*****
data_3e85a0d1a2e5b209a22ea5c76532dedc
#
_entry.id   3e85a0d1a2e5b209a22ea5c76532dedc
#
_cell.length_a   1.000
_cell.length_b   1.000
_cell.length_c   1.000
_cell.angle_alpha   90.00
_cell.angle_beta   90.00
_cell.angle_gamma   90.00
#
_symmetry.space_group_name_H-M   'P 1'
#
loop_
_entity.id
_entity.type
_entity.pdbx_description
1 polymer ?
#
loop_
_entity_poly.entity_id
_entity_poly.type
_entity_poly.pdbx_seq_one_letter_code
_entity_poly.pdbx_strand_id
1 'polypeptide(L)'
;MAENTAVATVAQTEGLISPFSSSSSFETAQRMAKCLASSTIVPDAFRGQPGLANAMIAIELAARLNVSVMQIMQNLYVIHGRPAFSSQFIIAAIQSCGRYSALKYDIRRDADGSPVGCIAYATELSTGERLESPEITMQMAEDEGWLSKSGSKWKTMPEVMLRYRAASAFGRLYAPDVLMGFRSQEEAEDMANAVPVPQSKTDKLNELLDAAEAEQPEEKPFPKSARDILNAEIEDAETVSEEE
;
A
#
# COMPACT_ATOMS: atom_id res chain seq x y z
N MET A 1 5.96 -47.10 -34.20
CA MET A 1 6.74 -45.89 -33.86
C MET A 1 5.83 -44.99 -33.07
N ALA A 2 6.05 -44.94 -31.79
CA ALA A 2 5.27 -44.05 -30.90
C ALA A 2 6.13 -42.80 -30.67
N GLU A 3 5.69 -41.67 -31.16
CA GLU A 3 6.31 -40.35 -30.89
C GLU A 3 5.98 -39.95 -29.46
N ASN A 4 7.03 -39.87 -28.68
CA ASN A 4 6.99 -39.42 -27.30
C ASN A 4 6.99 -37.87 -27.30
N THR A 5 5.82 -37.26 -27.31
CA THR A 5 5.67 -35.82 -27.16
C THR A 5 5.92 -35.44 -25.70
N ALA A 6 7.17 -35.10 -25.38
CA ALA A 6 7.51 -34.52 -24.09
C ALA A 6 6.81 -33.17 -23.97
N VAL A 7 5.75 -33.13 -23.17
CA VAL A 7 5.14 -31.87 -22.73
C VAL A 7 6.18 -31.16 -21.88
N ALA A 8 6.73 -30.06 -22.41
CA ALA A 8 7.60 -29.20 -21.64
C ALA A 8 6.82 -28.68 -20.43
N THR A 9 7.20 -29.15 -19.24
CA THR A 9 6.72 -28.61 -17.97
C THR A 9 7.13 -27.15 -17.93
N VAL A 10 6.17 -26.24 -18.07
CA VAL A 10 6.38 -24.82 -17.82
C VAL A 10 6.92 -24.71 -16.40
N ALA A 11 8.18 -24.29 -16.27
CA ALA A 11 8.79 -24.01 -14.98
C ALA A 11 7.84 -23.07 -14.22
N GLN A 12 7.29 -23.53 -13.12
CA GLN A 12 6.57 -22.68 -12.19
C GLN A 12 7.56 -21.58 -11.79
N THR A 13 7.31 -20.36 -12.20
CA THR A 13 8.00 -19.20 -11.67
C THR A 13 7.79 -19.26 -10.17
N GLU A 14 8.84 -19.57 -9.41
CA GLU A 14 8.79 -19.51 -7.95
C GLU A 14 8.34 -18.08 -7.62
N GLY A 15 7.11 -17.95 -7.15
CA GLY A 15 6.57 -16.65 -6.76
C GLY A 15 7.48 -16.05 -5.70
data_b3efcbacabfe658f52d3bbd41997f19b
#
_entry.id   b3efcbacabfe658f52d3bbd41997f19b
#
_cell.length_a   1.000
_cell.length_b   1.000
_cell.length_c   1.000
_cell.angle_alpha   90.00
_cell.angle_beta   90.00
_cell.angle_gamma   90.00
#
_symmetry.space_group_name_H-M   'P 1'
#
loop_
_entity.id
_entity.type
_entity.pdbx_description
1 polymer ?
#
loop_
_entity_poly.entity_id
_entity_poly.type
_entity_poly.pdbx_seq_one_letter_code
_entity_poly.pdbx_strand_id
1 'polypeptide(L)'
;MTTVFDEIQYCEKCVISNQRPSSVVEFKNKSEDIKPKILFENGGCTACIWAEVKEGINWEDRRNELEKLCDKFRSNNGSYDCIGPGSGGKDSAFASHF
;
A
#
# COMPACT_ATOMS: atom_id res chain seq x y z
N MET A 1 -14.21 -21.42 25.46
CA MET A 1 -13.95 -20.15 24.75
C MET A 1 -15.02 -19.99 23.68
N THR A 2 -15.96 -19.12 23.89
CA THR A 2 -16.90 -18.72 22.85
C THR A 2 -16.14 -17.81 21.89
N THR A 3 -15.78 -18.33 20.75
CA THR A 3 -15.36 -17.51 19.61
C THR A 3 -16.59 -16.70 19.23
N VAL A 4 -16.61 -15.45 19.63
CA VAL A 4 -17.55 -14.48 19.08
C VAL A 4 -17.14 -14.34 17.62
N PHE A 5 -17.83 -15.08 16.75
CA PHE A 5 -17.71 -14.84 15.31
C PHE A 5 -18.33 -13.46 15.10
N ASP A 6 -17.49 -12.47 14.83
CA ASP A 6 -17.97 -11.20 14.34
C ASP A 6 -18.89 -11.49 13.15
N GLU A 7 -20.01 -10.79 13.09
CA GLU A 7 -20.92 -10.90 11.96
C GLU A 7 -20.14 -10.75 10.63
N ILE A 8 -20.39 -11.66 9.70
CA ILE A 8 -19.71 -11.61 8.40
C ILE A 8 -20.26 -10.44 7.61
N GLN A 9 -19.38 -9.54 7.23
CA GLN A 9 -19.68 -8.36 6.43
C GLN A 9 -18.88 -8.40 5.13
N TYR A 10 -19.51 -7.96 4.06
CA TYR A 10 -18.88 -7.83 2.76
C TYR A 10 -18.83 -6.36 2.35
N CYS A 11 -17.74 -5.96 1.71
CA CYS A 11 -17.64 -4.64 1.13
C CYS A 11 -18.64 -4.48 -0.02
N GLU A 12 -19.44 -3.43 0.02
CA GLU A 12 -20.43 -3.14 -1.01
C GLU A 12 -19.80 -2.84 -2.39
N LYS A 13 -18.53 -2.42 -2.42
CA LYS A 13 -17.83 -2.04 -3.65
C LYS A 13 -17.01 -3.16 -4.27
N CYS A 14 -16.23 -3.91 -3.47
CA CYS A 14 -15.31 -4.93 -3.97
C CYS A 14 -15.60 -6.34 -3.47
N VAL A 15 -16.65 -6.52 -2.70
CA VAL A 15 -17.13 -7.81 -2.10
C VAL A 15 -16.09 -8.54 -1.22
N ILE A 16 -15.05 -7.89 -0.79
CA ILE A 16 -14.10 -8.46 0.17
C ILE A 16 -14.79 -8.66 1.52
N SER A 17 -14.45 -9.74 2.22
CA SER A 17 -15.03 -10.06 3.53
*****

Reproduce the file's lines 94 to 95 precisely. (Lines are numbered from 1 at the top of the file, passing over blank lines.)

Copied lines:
#
loop_